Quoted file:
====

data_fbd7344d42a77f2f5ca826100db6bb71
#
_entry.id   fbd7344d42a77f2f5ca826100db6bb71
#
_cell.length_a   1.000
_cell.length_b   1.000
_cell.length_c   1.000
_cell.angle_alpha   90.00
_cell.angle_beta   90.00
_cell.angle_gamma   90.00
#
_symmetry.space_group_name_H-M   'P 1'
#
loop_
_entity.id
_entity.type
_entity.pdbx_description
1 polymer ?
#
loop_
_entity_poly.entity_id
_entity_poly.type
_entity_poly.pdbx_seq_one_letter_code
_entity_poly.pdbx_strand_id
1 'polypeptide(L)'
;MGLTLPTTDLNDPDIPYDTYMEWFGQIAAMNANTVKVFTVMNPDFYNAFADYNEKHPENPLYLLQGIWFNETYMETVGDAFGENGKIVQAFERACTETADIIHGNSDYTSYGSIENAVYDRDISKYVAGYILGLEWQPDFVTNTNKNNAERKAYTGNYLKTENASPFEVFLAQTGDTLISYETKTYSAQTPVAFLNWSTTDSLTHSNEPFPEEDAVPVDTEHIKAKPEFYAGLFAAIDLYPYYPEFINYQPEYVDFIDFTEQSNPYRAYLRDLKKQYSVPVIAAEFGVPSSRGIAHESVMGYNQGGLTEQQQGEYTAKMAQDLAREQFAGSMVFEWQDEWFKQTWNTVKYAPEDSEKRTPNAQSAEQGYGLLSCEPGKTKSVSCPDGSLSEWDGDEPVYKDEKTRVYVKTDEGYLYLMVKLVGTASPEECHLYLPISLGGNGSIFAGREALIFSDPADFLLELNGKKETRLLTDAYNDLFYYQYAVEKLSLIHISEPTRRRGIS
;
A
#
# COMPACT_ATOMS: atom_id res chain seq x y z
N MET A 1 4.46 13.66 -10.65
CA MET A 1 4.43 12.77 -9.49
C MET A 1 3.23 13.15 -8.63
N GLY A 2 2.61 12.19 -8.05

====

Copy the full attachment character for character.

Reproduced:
data_fbd7344d42a77f2f5ca826100db6bb71
#
_entry.id   fbd7344d42a77f2f5ca826100db6bb71
#
_cell.length_a   1.000
_cell.length_b   1.000
_cell.length_c   1.000
_cell.angle_alpha   90.00
_cell.angle_beta   90.00
_cell.angle_gamma   90.00
#
_symmetry.space_group_name_H-M   'P 1'
#
loop_
_entity.id
_entity.type
_entity.pdbx_description
1 polymer ?
#
loop_
_entity_poly.entity_id
_entity_poly.type
_entity_poly.pdbx_seq_one_letter_code
_entity_poly.pdbx_strand_id
1 'polypeptide(L)'
;MGLTLPTTDLNDPDIPYDTYMEWFGQIAAMNANTVKVFTVMNPDFYNAFADYNEKHPENPLYLLQGIWFNETYMETVGDAFGENGKIVQAFERACTETADIIHGNSDYTSYGSIENAVYDRDISKYVAGYILGLEWQPDFVTNTNKNNAERKAYTGNYLKTENASPFEVFLAQTGDTLISYETKTYSAQTPVAFLNWSTTDSLTHSNEPFPEEDAVPVDTEHIKAKPEFYAGLFAAIDLYPYYPEFINYQPEYVDFIDFTEQSNPYRAYLRDLKKQYSVPVIAAEFGVPSSRGIAHESVMGYNQGGLTEQQQGEYTAKMAQDLAREQFAGSMVFEWQDEWFKQTWNTVKYAPEDSEKRTPNAQSAEQGYGLLSCEPGKTKSVSCPDGSLSEWDGDEPVYKDEKTRVYVKTDEGYLYLMVKLVGTASPEECHLYLPISLGGNGSIFAGREALIFSDPADFLLELNGKKETRLLTDAYNDLFYYQYAVEKLSLIHISEPTRRRGIS
;
A
#
# COMPACT_ATOMS: atom_id res chain seq x y z
N MET A 1 4.46 13.66 -10.65
CA MET A 1 4.43 12.77 -9.49
C MET A 1 3.23 13.15 -8.63
N GLY A 2 2.61 12.19 -8.05